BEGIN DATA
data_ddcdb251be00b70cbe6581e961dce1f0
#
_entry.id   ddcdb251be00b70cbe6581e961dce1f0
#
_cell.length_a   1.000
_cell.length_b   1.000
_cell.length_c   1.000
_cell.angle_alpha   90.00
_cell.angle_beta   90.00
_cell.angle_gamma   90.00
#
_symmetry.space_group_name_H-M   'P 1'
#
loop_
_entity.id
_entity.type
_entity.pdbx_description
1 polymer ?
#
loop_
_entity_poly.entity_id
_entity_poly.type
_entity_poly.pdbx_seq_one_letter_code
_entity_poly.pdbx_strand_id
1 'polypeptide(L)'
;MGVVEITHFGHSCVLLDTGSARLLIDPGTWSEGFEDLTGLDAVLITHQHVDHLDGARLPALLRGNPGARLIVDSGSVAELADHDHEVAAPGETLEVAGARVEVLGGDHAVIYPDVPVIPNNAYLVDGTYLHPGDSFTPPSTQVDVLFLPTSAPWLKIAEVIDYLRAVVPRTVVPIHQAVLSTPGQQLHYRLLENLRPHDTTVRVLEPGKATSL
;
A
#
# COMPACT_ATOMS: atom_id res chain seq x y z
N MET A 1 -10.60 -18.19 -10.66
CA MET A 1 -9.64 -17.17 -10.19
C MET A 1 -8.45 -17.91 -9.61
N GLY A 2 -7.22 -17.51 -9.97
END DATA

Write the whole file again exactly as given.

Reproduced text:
data_ddcdb251be00b70cbe6581e961dce1f0
#
_entry.id   ddcdb251be00b70cbe6581e961dce1f0
#
_cell.length_a   1.000
_cell.length_b   1.000
_cell.length_c   1.000
_cell.angle_alpha   90.00
_cell.angle_beta   90.00
_cell.angle_gamma   90.00
#
_symmetry.space_group_name_H-M   'P 1'
#
loop_
_entity.id
_entity.type
_entity.pdbx_description
1 polymer ?
#
loop_
_entity_poly.entity_id
_entity_poly.type
_entity_poly.pdbx_seq_one_letter_code
_entity_poly.pdbx_strand_id
1 'polypeptide(L)'
;MGVVEITHFGHSCVLLDTGSARLLIDPGTWSEGFEDLTGLDAVLITHQHVDHLDGARLPALLRGNPGARLIVDSGSVAELADHDHEVAAPGETLEVAGARVEVLGGDHAVIYPDVPVIPNNAYLVDGTYLHPGDSFTPPSTQVDVLFLPTSAPWLKIAEVIDYLRAVVPRTVVPIHQAVLSTPGQQLHYRLLENLRPHDTTVRVLEPGKATSL
;
A
#
# COMPACT_ATOMS: atom_id res chain seq x y z
N MET A 1 -10.60 -18.19 -10.66
CA MET A 1 -9.64 -17.17 -10.19
C MET A 1 -8.45 -17.91 -9.61
N GLY A 2 -7.22 -17.51 -9.97